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How to Create Motorcycle Paint Schemes

Updated April 17, 2017

What's the fun in owning a motorcycle if you can't add your own personal style to it? One of the best ways to set your ride apart from the rest is to create and apply your own motorcycle paint scheme.

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There are endless options. Do you want a bold look, or something subdued? Is a classic, streamlined look better than an over-the-top detailed design? The choice is yours. You can even choose a theme: there are motorcycles on the road with paint schemes that range from Superman to Skittles.

Before you break out your paint gun, take the time to create a motorcycle paint scheme on paper or on your computer graphics program. Check out these tips below to get started.

  1. Draw your motorcycle on a piece of paper. You need to include the left- and right-side views, front view and overhead view. Instead of using paper, you can make your drawings on a computer graphics program.

  2. Colour in your desired motorcycle paint scheme. If you will be painting by hand, try to create a design you can easily paint onto the motorcycle: your drawing shouldn't be so complicated that it's impossible to recreate on the actual bodywork.

  3. Make sure your design looks good from all views: left, right, front and overhead. The left and right sides will often mirror each other, but they need to meet seamlessly along the top of the motorcycle (usually on the tank and tailpiece).

  4. Step back from your drawing and consider how the design will look while riding. You want your motorcycle paint scheme to look good when you're both riding and parked. Ask yourself: Do the colours stand out? Is the design big enough to be easily seen?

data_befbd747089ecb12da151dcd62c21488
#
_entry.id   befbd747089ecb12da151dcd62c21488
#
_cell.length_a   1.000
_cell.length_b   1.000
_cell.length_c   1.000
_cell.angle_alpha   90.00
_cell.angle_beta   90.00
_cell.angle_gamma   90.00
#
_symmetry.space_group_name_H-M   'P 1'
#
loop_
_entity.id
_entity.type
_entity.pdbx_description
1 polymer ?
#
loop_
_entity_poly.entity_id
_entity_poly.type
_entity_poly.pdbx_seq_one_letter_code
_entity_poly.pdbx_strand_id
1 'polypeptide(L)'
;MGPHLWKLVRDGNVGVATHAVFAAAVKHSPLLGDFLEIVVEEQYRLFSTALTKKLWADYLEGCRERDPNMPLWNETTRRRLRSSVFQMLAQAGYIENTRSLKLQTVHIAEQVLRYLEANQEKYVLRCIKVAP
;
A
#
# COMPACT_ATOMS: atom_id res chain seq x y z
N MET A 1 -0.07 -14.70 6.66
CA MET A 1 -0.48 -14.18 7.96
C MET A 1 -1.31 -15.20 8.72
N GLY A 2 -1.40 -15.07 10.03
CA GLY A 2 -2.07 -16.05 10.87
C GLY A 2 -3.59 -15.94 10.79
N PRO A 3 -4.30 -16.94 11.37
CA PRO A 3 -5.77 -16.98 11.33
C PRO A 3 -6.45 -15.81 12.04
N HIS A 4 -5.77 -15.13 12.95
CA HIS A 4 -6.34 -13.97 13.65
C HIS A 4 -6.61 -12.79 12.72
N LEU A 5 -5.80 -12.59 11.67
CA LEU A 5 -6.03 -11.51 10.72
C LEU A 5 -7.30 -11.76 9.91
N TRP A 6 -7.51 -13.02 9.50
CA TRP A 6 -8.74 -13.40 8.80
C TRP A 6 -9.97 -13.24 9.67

5. When you design your motorcycle paint scheme, take openings in the bodywork as well as curves into consideration. What looks good on the flat surface of your paper may not look as good on a curved piece of bodywork.

  6. Tip

    If you don't like your design, start over: that's the beauty of drawing before you paint. If you're using decals, remember to incorporate them into your design.


    Don't make your design details so small that they aren't easy to see. Don't design a paint scheme so intricate that you can't recreate the look on your motorcycle.

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Things You'll Need

  • Computer graphics program
  • Paper
  • Coloured pens

About the Author

Elizabeth Dolgner

Elizabeth Dolgner is a freelance writer with over a decade of experience. Dolgner now works in the motorsports industry, writing for "2Wheel Tuner," "Roadracing World," "Grassroots Motorsports," and other publications. She is also an author and has published two books. Dolgner holds a Bachelor of Arts in Communications from Florida Atlantic University.

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